EDMONTON — An Edmonton mother and father whose infant daughter died while in the care of the province in 2013 say they thought for more than a year that their baby died of sudden infant death syndrome, when that wasn’t the case.
“The reason I was upset about it was that I had known nothing about it,” said Sauve, Dani’s mother.
Dani was three weeks old when she was taken into provincial care. Three weeks later, Sauve received a phone call telling her Jean was in the hospital.
“On the way to the hospital I kept praying that she wasn’t dead,” she recalled. “But she was gone.”
A few days after Dani’s death, Sauve says she was told by the medical examiner that her daughter died of SIDS. But the couple learned through a media report last August that Dani died after becoming tangled in her foster parents’ bed sheets. Her death was deemed accidental.
The newspaper report had to do with the Child and Youth Advocate of Alberta’s report into the baby’s death. Sauve and Jean received a copy of it, but didn’t realize it would be published.
“So now I’m confused, ME (medical examiner) says sudden infant death, this report says accidental death due to bed-sharing and I have no idea anymore,” said Sauve.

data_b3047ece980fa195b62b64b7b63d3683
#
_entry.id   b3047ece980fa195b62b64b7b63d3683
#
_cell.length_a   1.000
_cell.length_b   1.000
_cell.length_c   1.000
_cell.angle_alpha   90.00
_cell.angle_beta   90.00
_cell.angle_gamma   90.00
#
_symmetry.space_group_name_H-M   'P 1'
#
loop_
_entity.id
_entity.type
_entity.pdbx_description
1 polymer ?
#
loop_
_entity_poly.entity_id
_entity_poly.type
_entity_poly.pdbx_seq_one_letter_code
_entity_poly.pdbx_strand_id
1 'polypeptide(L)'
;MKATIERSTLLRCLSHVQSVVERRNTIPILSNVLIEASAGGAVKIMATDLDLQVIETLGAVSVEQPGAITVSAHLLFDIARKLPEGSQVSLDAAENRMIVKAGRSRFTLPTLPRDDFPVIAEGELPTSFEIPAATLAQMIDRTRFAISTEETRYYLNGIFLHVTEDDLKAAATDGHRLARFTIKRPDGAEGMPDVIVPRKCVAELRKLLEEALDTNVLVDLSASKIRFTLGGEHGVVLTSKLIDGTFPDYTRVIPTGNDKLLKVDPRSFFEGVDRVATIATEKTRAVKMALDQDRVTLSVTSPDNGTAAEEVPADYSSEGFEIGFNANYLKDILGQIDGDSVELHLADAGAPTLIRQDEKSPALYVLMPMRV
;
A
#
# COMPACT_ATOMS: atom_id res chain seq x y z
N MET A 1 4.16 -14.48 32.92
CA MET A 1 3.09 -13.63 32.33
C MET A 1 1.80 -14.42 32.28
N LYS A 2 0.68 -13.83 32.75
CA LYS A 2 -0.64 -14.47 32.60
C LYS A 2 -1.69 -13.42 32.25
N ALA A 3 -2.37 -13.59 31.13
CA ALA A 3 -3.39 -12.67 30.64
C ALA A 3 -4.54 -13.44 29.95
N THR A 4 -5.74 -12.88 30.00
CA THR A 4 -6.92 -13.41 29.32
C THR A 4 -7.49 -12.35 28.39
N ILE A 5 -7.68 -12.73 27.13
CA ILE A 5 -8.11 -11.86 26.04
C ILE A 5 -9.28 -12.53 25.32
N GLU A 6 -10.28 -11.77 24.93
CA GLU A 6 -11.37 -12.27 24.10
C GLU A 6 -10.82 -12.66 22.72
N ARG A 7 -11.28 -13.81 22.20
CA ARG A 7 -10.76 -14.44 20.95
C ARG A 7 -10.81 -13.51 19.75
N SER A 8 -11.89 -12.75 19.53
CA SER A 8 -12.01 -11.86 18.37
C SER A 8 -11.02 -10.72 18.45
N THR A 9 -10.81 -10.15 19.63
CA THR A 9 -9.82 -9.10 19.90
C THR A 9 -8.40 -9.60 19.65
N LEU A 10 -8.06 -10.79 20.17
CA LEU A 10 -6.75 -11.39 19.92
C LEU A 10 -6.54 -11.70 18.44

Sauve says there was another surprise this past December, again through a media report, when the couple learned the province had ordered a fatality inquiry into Dani’s death.
Dani’s parents accused the province of leaving them in the dark.
“It makes it really hard for us to get any kind of closure because who’s telling the truth? What is the actual truth about how she died?” said Jean.
Alberta’s foster care system has been under scrutiny in recent years. In April 2014, the province introduced changes to allow the publication of names and photos of children who had died in government care. Bill 11 became law in July of last year.
Some critics say the system is still broken.
“For a long time now this PC government has not dealt with children in care properly,” said NDP Human Services critic David Eggen. “It’s an indication of larger issues of not caring about people who need care the most.”
“In general, the family or next of kin is informed of the public fatality inquiry when it is confirmed there will be an inquiry and when the inquiry is scheduled,” Dan Laville, a spokesperson with Alberta Justice and Solicitor General, said in an emailed statement.
“The notification process can be affected for any number of reasons, including difficulties related to locating the next of kin and precautions related to privacy considerations.”
Laville says there are a number of ways for families to raise concerns, including contacting the Fatality Review Board.
Sauve and Jean say they want accountability to ensure no parents have to experience what they’ve been through.
“It’s really questionable whether we’re really getting all of the pertinent information,” said Jean. “This should never happen. This should never happen to any family. Ever.”